Attorney's $500K gift helps expand MSU Law clinic

MSU Law's First Amendment Law Clinic is the only clinical program in the country solely dedicated to the protection of student speech and press rights. Now, a $500,000 donation from leading Michigan attorney and MSU Law Trustee Richard D. McLellan will expand the clinic's impact nationwide by creating a Free Expression Online Library and Resource Center.

The McLellan Free Expression Online Library will provide answers to legal questions and links to hundreds of sources on topics such as student censorship, invasion of privacy, social media speech, libel, and copyright issues. Students across the country will be able to connect with MSU Law's resources to protect their rights to free speech.

"My own high school experiences taught me the importance of protecting those rights," McLellan said. "I thought about what I wanted to support with this gift, and I realized, throughout my life, free speech was always a topic I was passionate about. This clinic will give student journalists tools to stand up against unlawful infringement."

The Free Expression Online Library is a testament to McLellan's lifelong advocacy of First Amendment principles. McLellan stood up for the free speech rights of his peers in high school and in college he was even nearly expelled from MSU for inviting communists to speak on campus. Nowadays, McLellan recounts that story with a laugh. He survived, and his impact on the university extends far beyond his undergraduate days.

Since 2010, the Clinic has trained 5,000 students at 34 Michigan high schools in free speech rights and press rights, according to Nancy A. Costello, Director of the MSU First Amendment Law Clinic. The McLellan Free Expression Online Library will offer guidance at the click of a button to students across the country struggling with free speech issues.

The First Amendment Clinic has helped students gain access to school board meetings. It has defended students threatened with suspension when they posted comments on Twitter and Facebook critical of their schools. It has defended student journalists for publishing basketball game scores when coaches wanted to censor the scores because they were embarrassed for their losing team.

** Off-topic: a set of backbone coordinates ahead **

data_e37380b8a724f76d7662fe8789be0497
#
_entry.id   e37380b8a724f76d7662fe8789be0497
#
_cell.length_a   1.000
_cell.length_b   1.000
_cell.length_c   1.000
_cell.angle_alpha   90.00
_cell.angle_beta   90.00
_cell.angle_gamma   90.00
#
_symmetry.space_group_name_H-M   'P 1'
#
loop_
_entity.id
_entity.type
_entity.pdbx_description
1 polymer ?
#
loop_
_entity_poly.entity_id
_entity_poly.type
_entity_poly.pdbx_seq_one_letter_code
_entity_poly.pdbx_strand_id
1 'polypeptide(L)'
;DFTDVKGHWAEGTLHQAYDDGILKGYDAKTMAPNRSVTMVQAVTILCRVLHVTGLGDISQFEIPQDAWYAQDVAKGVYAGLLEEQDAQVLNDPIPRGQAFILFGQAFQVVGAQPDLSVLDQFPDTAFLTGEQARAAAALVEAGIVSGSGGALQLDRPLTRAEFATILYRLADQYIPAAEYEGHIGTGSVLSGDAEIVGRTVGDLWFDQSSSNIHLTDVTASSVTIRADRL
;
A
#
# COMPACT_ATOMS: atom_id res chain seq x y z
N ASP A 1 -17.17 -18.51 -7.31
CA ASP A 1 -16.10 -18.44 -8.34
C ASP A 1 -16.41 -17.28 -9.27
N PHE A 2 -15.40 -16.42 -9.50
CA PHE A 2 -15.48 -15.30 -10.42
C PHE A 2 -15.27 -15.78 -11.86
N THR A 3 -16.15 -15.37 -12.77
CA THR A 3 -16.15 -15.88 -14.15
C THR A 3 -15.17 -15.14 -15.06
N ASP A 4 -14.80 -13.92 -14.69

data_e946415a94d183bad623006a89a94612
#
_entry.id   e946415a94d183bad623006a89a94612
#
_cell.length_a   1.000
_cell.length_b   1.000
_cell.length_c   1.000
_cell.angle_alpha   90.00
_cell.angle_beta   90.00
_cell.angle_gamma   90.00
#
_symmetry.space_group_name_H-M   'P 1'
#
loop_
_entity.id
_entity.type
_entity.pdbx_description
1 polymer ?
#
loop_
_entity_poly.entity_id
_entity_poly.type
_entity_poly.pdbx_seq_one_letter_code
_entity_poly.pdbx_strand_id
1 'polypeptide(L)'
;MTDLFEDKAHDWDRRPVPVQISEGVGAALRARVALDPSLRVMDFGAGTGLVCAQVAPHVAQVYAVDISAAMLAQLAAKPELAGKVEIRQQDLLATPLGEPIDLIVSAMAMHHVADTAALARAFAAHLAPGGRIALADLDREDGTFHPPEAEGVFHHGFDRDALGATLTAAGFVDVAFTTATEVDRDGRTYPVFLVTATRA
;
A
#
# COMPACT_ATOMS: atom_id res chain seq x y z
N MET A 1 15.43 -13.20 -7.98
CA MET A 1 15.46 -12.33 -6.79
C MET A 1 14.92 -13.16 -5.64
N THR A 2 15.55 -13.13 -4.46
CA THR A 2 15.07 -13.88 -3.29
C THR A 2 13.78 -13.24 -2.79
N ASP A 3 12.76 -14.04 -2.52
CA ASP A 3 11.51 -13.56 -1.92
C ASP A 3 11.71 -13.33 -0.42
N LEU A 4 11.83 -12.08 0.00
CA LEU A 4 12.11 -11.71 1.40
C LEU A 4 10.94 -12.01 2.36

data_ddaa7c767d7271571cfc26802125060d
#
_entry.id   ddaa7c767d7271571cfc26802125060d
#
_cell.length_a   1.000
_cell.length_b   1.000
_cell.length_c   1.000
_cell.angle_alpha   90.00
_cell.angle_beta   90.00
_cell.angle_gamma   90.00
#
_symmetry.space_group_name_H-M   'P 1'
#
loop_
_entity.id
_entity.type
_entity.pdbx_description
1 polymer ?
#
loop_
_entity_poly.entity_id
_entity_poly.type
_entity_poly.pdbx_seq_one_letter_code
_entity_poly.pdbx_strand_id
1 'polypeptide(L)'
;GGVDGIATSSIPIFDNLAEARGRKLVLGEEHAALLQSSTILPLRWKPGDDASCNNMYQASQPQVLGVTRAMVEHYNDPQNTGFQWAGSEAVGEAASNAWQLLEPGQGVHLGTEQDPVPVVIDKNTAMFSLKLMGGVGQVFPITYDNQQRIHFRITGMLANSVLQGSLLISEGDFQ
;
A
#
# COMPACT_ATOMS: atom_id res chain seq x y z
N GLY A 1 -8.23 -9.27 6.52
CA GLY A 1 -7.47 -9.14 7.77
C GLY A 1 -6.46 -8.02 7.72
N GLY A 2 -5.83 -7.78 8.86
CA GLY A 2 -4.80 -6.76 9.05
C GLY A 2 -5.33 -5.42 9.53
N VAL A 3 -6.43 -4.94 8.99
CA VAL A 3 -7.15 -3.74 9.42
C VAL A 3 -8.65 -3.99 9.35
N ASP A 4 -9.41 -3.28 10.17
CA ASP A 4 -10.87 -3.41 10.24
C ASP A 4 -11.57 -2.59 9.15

"High school is where young people learn they have free speech rights. They carry that lesson into adulthood to speak out against injustice, and to create change," Costello said. "The McLellan Online Library will extend the Clinic's teachings across the country."

McLellan's community leadership spans virtually all areas of public policy. During his time at the Dykema law firm, McLellan served as head of the firm's Government Policy & Practice Group and as Managing Member of the firm's Lansing Office. He also served as a special assistant attorney general by appointment of Attorney General Frank J. Kelley, and he has been appointed twice by the Michigan Supreme Court as a Commissioner of the State Bar of Michigan.

"Richard is one of the most intellectually-curious people I've ever met," said Dean Joan Howarth. "He is known for following his own course and speaking his mind, whether it wins him friends or the opposite. It's no surprise that he reveres the First Amendment."

On a national scale, McLellan has served as an advisor to the Commissioner of the Food and Drug Administration as a member of the National Advisory Food and Drug Committee of the U.S. Department of Health, Education and Welfare under the Ford administration. The Detroit Free Press describes him as "the most influential person in Michigan you never heard of."

"Richard's donation to expand our First Amendment work further cements his legacy as a tireless advocate for civil liberties," said Howarth.

Clif Haley, Board Member and MSU Law President Emeritus, described McLellan's public service as "legendary."

"Richard is a highly-respected attorney, constitutional scholar, and lobbyist whose values of democracy, decency, reason, responsibility civility, and tolerance are well-recognized," Haley said. "He has contributed to civil political discourse at state, national, and international levels. There is not a Michigan policy written in the last 50 years that does not have at least a smudge of his fingerprints on it."

MSU President Lou Anna K. Simon also acknowledged McLellan's impact on the university and called him a "renaissance man." She thanked him for his gift and called the preservation of free speech one of the great issues of the 21st century.

Published: Mon, Jun 20, 2016